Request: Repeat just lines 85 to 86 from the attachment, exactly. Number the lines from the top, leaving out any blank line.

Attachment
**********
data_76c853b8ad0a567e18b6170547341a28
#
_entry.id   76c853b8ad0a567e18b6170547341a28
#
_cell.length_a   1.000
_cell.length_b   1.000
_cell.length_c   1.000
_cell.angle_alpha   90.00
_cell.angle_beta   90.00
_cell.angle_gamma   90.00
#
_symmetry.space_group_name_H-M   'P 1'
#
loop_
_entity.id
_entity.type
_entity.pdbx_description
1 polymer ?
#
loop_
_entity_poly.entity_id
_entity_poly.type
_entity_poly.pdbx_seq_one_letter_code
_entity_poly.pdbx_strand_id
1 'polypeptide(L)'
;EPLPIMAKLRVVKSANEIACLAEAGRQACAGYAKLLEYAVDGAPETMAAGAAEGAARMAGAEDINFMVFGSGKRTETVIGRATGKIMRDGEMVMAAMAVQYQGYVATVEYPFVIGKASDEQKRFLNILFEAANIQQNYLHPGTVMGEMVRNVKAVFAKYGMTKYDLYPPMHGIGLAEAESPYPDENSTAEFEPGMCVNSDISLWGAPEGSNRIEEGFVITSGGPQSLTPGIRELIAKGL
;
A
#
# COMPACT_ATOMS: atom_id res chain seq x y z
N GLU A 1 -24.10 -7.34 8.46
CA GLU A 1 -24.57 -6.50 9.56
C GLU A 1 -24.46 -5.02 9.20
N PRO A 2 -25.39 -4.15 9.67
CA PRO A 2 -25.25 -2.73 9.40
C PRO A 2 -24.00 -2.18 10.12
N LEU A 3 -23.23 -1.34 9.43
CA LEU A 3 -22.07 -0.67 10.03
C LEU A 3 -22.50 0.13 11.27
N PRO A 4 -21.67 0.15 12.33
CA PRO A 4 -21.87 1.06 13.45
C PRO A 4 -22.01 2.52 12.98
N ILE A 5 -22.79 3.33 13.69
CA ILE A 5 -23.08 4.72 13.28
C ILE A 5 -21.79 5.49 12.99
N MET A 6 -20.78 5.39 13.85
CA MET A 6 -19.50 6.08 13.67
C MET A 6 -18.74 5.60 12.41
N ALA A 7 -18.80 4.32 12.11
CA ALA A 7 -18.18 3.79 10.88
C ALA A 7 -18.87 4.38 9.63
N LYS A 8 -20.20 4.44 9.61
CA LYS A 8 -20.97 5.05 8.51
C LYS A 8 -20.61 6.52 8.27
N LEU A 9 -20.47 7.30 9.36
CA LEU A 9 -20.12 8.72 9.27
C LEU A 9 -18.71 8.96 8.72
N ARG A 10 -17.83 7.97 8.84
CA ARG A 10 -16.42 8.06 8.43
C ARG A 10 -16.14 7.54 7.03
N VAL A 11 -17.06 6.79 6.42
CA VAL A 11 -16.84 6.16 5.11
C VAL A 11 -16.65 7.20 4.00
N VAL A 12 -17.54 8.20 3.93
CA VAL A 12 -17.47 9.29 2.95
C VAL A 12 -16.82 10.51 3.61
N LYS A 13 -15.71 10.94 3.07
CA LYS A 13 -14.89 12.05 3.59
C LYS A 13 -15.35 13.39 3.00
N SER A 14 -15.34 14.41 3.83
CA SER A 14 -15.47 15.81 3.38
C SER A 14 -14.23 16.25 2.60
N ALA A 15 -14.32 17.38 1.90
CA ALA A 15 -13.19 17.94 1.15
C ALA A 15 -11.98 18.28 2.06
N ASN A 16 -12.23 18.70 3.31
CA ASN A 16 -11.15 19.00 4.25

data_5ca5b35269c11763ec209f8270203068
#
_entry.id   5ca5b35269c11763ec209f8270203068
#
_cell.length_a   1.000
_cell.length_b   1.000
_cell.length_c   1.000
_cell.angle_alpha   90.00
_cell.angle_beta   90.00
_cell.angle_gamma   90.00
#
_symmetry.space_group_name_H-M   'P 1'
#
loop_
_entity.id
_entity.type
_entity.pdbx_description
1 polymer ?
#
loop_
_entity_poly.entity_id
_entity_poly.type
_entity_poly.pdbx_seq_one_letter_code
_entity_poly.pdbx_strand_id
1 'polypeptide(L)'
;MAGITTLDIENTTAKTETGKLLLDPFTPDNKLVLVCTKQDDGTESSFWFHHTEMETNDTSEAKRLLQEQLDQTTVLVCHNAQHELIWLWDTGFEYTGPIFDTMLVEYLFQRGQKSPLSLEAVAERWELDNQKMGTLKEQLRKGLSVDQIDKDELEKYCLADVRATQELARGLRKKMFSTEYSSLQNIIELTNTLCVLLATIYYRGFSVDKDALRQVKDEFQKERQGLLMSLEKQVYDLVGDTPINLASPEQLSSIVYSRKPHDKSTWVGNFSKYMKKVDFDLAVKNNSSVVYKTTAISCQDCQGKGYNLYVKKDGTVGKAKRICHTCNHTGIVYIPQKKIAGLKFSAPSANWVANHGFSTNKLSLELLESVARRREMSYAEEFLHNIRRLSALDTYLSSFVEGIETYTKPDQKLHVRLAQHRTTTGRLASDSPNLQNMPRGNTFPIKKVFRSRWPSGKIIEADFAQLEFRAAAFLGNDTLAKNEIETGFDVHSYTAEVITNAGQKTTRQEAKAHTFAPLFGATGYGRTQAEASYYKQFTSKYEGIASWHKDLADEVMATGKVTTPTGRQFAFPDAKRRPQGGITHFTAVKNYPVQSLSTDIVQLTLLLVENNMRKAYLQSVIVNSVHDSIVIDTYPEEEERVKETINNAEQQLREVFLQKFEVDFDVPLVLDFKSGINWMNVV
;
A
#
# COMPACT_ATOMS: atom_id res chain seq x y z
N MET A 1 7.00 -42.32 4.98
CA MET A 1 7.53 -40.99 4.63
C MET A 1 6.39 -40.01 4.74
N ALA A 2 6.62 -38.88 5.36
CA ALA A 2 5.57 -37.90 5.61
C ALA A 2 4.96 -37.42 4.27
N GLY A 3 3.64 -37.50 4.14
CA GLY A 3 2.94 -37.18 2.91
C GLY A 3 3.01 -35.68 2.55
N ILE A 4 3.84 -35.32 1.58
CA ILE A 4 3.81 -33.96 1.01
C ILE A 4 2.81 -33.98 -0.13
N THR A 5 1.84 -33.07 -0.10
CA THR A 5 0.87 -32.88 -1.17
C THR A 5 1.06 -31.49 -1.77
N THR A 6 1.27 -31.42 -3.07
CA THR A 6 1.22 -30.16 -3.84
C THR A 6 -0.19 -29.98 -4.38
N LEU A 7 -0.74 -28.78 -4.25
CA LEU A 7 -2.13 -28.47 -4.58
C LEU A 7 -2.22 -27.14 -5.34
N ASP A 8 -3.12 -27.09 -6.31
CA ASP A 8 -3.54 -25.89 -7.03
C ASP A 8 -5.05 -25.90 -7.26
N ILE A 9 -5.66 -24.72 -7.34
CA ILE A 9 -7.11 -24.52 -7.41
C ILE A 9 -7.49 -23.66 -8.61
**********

_cell.angle_alpha   90.00
_cell.angle_beta   90.00